Labor - And A Whole Lot More

Elaine Chao Is No Frances Perkins
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We should be outraged, but hardly surprised, that President Bush's secretary of labor is as anti-labor as her boss.

Elaine Chao, in fact, is probably the most anti-labor secretary of labor ever. Although the law defines her job as furthering the interests of "the wage earners of the United States," she spends her time furthering the interests of employers. You'd think she was secretary of commerce.

The U.S. Chamber of Commerce certainly is quite pleased with her. Chamber Vice President Randel Johnson praises Chao for supporting "the limited role of government" and "free-market principles."

No praise, however, from AFL-CIO President John Sweeney and other labor leaders. They rightly condemn Chao for failing to meet her legal obligations to working people.

Despite her position, Chao rarely has any contact with labor representatives, but plenty of contact with anti-labor business people. She's done nothing to try to combat the pitifully lax enforcement and open employer violation of the federal laws that are supposed to guarantee union rights to workers, but has put in place regulations making it even easier for employers to circumvent the laws -- and drawn plaudits from them for doing so.

The Labor Department is charged with helping create jobs, yet despite the claims of Chao and Bush to the contrary, the administration's record on job creation is the worst since the Depression administration of another notably anti-labor Republican, Herbert Hoover.

Chao has recently been spending much of her time speaking before conservative groups on behalf of Bush's decidedly worker-unfriendly proposals for revamping the Social Security system. And she has warned unions not to use their pension funds to oppose Bush's proposal or to hire or fire service providers mainly on the basis of their position on the proposal.

Unfortunately there's more. Much more. Chao opposes any increase in the pitifully inadequate federal minimum wage of $5.15 an hour. She opposes affirmative action. She argued that the 170,000 members of the Homeland Security Department should be denied union rights "so we can better protect Americans."

She supported canceling the Labor Department regulations -- 10 years in the making -- that were designed to protect workers from the repetitive motion injuries that hurt and cripple more than two million of them annually and withdrew more than 20 other proposed safety regulations. She slashed the budget for enforcement of the remaining regulations and virtually all other department functions aimed at helping workers.

Chao meanwhile is attempting to impose financial disclosure regulations on unions that would require them to spend thousands of hours and millions of dollars to track and report their expenditures in great, unprecedented and clearly unnecessary detail. Those are the regulations first suggested in 1992 by former Republican leader Newt Gingrich as a way to "weaken our opponents and encourage our allies."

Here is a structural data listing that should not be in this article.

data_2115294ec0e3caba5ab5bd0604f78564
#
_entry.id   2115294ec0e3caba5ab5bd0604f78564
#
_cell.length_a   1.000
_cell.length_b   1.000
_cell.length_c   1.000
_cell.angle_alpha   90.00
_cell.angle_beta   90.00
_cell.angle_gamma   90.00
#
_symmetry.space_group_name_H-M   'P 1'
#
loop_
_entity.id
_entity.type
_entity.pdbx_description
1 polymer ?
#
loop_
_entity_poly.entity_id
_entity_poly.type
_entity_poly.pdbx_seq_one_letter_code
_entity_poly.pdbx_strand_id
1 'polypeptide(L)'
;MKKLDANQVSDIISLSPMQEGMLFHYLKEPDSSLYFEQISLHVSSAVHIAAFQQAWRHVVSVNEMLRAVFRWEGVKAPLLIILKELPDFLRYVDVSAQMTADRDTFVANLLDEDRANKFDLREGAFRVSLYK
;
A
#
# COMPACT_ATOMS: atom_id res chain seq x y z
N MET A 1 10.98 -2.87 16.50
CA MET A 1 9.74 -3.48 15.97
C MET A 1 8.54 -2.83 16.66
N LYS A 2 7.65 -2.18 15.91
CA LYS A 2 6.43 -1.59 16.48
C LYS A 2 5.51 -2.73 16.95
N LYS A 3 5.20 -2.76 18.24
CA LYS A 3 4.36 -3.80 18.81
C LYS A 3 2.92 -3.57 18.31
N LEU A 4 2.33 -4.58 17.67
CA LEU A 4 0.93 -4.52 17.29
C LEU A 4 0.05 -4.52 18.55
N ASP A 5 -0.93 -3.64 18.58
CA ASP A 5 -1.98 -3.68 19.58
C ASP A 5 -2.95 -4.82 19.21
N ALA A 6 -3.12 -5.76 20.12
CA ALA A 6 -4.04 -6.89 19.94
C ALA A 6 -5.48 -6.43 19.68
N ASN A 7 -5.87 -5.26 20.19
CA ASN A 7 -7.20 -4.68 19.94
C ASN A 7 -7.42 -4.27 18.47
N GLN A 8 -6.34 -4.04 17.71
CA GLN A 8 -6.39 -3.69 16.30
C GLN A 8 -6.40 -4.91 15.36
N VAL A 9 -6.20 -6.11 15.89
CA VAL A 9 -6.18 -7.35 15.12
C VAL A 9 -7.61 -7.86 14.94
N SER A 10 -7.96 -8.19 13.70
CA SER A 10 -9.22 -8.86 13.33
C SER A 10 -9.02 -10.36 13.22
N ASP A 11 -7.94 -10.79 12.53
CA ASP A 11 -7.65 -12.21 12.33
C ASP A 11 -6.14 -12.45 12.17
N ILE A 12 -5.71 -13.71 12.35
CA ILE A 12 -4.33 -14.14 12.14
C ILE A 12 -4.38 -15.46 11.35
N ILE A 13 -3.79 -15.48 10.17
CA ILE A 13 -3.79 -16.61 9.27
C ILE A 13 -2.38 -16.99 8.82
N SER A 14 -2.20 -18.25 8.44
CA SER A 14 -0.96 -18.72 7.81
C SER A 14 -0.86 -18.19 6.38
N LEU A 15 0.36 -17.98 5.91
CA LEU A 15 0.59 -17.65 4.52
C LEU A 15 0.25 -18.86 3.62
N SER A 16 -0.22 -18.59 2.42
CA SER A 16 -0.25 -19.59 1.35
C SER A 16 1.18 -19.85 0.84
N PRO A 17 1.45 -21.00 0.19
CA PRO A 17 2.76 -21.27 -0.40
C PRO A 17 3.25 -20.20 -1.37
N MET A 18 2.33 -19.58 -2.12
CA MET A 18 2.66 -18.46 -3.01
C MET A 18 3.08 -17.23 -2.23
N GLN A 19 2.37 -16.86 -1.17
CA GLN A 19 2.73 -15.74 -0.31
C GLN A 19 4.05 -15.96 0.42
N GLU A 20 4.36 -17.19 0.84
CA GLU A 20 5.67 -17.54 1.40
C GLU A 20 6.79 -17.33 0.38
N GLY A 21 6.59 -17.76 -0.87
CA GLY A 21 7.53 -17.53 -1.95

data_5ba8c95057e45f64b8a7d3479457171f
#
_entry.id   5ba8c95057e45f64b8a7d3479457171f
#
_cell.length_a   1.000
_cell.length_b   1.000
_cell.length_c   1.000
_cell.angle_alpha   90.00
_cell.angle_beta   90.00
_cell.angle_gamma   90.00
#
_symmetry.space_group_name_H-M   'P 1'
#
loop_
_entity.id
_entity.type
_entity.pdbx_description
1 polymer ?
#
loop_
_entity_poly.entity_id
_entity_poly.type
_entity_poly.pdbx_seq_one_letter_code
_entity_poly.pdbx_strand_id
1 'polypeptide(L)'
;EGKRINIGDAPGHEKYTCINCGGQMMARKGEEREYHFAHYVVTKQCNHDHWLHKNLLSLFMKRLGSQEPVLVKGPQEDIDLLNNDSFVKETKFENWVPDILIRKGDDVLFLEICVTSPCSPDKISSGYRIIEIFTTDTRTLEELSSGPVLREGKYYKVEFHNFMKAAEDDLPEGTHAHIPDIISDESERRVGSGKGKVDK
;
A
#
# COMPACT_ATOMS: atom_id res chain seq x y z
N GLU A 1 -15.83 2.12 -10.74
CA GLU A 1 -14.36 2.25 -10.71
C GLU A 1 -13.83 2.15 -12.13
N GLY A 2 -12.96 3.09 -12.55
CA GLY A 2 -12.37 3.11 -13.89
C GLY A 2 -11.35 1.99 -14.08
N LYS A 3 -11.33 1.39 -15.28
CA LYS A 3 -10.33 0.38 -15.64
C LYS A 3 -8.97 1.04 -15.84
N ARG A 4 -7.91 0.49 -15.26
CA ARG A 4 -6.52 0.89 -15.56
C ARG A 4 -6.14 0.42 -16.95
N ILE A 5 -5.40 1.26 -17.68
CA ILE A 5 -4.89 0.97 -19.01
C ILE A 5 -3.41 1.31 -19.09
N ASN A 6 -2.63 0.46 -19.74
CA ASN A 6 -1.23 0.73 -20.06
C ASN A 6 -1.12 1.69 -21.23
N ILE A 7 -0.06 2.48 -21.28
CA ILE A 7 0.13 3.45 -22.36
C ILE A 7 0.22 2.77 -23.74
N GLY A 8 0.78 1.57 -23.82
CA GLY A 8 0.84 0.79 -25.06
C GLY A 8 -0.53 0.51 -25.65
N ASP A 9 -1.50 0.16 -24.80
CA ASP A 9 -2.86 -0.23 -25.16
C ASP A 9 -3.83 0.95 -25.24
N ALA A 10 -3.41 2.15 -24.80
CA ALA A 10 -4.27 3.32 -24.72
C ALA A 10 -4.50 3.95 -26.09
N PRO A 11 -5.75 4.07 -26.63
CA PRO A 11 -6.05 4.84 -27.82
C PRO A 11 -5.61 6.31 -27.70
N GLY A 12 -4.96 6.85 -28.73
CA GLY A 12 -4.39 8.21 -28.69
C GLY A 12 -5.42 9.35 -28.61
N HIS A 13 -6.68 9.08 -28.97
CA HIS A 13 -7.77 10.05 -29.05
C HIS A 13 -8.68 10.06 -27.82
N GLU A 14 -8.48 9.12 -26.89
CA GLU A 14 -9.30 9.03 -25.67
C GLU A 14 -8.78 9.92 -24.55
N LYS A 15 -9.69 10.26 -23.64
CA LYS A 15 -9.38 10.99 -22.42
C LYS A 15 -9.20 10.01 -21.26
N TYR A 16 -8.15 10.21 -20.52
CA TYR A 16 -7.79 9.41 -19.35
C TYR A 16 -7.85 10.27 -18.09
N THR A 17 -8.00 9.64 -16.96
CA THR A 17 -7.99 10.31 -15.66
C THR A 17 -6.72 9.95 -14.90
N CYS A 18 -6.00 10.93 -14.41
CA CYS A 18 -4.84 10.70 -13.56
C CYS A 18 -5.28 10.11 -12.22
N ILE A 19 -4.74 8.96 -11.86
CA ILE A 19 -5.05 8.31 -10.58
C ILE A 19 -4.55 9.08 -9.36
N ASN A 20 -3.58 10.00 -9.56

Chao desecrates the legacy of the one of the country's greatest leaders - Frances Perkins, the first woman to serve as secretary of labor, the first woman to serve in any cabinet post and without doubt the greatest secretary in the Labor Department's 92-year history.

Perkins, who had been a social worker in Chicago and industrial relations official for the state of New York, served from 1933 to 1945 as President Franklin D. Roosevelt's first and only labor secretary. She did perhaps more for working people and ordinary Americans generally than any other single leader in modern U.S. history aside from FDR himself.

It was Perkins who first proposed to Roosevelt the Social Security Act that Chao and Bush are now attempting to severely undermine and its old age and unemployment insurance programs. She first proposed laws prohibiting child labor and, among FDR's other major New Deal measures, those requiring employers to pay a minimum wage and keep their basic workweek to no more than 40 hours.

Perkins was a major proponent of the National Labor Relations Act that granted workers the legal right to unionization and of the public works projects that put many jobless Americans to work during the Great Depression building or rebuilding bridges, highways, schools and other badly needed facilities.

Perkins insisted that union leaders serve in major Labor Department posts and otherwise have a significant voice in the department's decision-making - recognizing, she said, that they were concerned with "the welfare of working people generally," and not just their members.

She clearly was, as historian Marjory Potts says, one of those whose "understanding of what it meant to be a worker without protection influenced the most revolutionary social legislation in our history."

The programs Perkins fought for, notes former Secretary of Labor Ray Marshall, "were not merely milestones of the time, but were rather milestones for all time."

Appropriately, the Labor Department's headquarters in Washington, D.C., are in the Frances Perkins Building. But how disgracefully inappropriate it is that Elaine Chao is the secretary of labor who now presides over the building.

Copyright (c) 2005 Dick Meister